Florida State's baseball program is one of the most successful in collegiate sports, having been to twenty-three College World Series in fifty-nine Tournament appearances, and having appeared in the national championship final on three occasions, (falling to the USC Trojans in 1970, the Arizona Wildcats in 1986, and the Miami Hurricanes in 1999).
Under the command of Head Coach No. 11 Mike Martin (FSU 1966) for forty years, Florida State is the second-winningest program in the history of college baseball. Since 1990, FSU has had more 50 win seasons, been to more NCAA Tournaments and finished in the top 10 more than any other team in the country. Since 2000, FSU is the winningest program in college baseball with more victories and a higher winning percentage in the regular season than any other school. Despite their success, Florida State is still chasing their first CWS Championship, and has the most appearances in the CWS of any program yet to win a national championship.
|NCAA CWS appearances||1957, 1962, 1963, 1965, 1970. 1975, 1980, 1986, 1987, 1989, 1991, 1992, 1994, 1995, 1996, 1998, 1999, 2000, 2008, 2010, 2012, 2017, 2019|
|ACC tournament champions||1995, 1997, 2002, 2004, 2010, 2015, 2017, 2018|
|ACC regular-season champions||1996, 1998, 1999, 2001, 2002, 2003, 2007, 2009, 2012|
|ACC Atlantic Division Champions||2007, 2008, 2009, 2010, 2011, 2012, 2013, 2014|
Main article: Florida State Seminoles men's basketball
|Leonard Hamilton||21st Season|
|Seminoles Men's Retired Numbers|
|Seminoles Men's Honored Numbers|
Florida State's basketball program has enjoyed modest success since their first appearance in the NCAA tournament in 1968. Since then, the Seminoles have made eighteen tournament appearances, played for the national title in the NCAA championship game in 1972, advanced to the Sweet Sixteen round in 1992, 2011, 2019 and 2021, the Elite Eight round in 1993 and 2018, and won the ACC title in 2012.
A total of 44 Seminoles have been selected in the NBA Draft with nine first round picks. Among those first round selections are Dave Cowens, and George McCloud, the first lottery selection in school history.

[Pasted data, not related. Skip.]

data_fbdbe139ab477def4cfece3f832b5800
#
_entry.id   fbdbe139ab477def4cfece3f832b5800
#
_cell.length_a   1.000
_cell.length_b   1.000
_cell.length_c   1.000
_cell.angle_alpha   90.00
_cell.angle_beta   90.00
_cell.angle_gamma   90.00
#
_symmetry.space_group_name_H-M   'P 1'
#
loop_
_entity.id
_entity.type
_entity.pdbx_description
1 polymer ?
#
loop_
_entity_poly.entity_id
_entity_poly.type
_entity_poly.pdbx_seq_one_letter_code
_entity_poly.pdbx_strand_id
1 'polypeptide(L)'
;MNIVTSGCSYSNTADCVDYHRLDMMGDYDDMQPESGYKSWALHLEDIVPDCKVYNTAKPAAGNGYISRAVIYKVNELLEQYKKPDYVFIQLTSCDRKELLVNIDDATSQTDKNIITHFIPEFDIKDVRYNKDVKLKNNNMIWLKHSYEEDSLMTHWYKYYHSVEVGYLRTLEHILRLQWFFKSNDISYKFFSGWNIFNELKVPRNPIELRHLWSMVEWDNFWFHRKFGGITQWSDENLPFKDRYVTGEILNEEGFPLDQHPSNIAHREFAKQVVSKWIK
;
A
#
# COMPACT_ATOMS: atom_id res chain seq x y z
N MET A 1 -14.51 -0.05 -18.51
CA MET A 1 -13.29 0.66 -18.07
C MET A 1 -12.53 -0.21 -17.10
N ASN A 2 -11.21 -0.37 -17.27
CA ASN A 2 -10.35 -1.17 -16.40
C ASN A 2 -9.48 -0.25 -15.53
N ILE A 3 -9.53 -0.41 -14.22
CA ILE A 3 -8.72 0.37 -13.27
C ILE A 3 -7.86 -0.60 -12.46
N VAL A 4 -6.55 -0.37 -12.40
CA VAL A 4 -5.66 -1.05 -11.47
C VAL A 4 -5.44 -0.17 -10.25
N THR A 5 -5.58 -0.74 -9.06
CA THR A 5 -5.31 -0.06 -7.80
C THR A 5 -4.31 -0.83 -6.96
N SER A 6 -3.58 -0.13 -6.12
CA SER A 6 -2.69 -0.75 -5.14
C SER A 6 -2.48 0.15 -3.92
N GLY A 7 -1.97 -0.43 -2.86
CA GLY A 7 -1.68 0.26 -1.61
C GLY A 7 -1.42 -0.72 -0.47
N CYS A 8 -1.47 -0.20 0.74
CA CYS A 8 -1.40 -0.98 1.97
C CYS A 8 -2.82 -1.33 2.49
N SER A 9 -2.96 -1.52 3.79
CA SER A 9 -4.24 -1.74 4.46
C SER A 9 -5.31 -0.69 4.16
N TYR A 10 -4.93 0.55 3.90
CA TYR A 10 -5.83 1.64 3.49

|NCAA tournament appearances||1968, 1972, 1978, 1980, 1988, 1989, 1991, 1992, 1993, 1998, 2009, 2010, 2011, 2012, 2017, 2018, 2019, 2021|
|NIT appearances||1984, 1987, 1997, 2004, 2006, 2007, 2008, 2013, 2014, 2016|
|ACC regular-season champions||2020|
|ACC tournament champions||2012|
Main article: Florida State Seminoles women's basketball
|Brooke Wyckoff||2nd Season|
|Seminoles Women's Retired Numbers|
The women's basketball program has made twenty-one tournament appearances. In the 2006–07 season, Florida State advanced to its first NCAA tournament Sweet Sixteen in school history. The Seminoles won the ACC regular season titles in 2009 and 2010. In 2010, the Seminoles made it to the Elite Eight round, the deepest advance in the tournament in program history, matching that run in 2015 and again in 2017.
|NCAA tournament appearances||1983, 1990, 1991, 2001, 2005, 2006, 2007, 2008, 2009, 2010, 2011, 2013, 2014, 2015, 2016, 2017, 2018, 2019, 2021, 2022, 2023|
|WNIT appearances||1982, 2003, 2004|
|ACC regular-season champions||2009, 2010|
Main articles: Florida State Seminoles football and 2023 Florida State Seminoles football team
|Mike Norvell||3rd season|
|Heisman Trophy winners|
In 1902, the Florida State College in Tallahassee fielded its first varsity football team. The FSC program posted a record of 7–6–1 over the next three seasons, including a record of 3–1 against their rivals from the old University of Florida (formerly known as Florida Agricultural College) in Lake City. In 1904, the Florida State College football team became the first-ever state champions of Florida after beating both the University of Florida and Stetson University. In 1905, however, the Florida Legislature reorganized the state's higher education system by abolishing the existing state-supported colleges, and creating the new University of the State of Florida in Gainesville, and the new Florida State College for Women in Tallahassee. Many former Florida State College male students transferred to the new University of the State of Florida (renamed the University of Florida in 1909).
Following World War II, Florida State College for Women became coeducational and was renamed Florida State University in 1947, and the school once again started a football team. After its first season, FSU joined the Dixie Conference, which it won in each of the three years it was a member. It withdrew from the conference in 1951 and competed as an independent team for the next forty years.